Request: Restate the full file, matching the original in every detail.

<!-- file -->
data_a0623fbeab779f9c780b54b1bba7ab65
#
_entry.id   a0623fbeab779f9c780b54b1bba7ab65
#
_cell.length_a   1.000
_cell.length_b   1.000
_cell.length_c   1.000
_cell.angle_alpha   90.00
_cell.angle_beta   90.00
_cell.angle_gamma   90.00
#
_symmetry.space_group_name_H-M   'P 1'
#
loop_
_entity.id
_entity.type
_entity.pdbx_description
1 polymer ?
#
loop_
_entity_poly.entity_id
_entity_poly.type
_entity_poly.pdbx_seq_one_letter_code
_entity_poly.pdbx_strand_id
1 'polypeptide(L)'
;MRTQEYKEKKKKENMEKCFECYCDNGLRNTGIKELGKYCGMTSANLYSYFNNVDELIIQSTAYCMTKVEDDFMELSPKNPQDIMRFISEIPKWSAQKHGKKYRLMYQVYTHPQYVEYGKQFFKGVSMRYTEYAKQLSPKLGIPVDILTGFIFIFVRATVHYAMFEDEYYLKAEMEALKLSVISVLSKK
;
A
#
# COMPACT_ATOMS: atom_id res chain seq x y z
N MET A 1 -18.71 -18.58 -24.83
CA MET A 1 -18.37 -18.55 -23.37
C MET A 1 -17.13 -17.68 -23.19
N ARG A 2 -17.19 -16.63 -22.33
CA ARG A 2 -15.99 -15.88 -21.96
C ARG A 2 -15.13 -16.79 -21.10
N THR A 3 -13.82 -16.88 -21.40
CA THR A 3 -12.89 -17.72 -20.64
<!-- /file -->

data_a0623fbeab779f9c780b54b1bba7ab65
#
_entry.id   a0623fbeab779f9c780b54b1bba7ab65
#
_cell.length_a   1.000
_cell.length_b   1.000
_cell.length_c   1.000
_cell.angle_alpha   90.00
_cell.angle_beta   90.00
_cell.angle_gamma   90.00
#
_symmetry.space_group_name_H-M   'P 1'
#
loop_
_entity.id
_entity.type
_entity.pdbx_description
1 polymer ?
#
loop_
_entity_poly.entity_id
_entity_poly.type
_entity_poly.pdbx_seq_one_letter_code
_entity_poly.pdbx_strand_id
1 'polypeptide(L)'
;MRTQEYKEKKKKENMEKCFECYCDNGLRNTGIKELGKYCGMTSANLYSYFNNVDELIIQSTAYCMTKVEDDFMELSPKNPQDIMRFISEIPKWSAQKHGKKYRLMYQVYTHPQYVEYGKQFFKGVSMRYTEYAKQLSPKLGIPVDILTGFIFIFVRATVHYAMFEDEYYLKAEMEALKLSVISVLSKK
;
A
#
# COMPACT_ATOMS: atom_id res chain seq x y z
N MET A 1 -18.71 -18.58 -24.83
CA MET A 1 -18.37 -18.55 -23.37
C MET A 1 -17.13 -17.68 -23.19
N ARG A 2 -17.19 -16.63 -22.33
CA ARG A 2 -15.99 -15.88 -21.96
C ARG A 2 -15.13 -16.79 -21.10
N THR A 3 -13.82 -16.88 -21.40
CA THR A 3 -12.89 -17.72 -20.64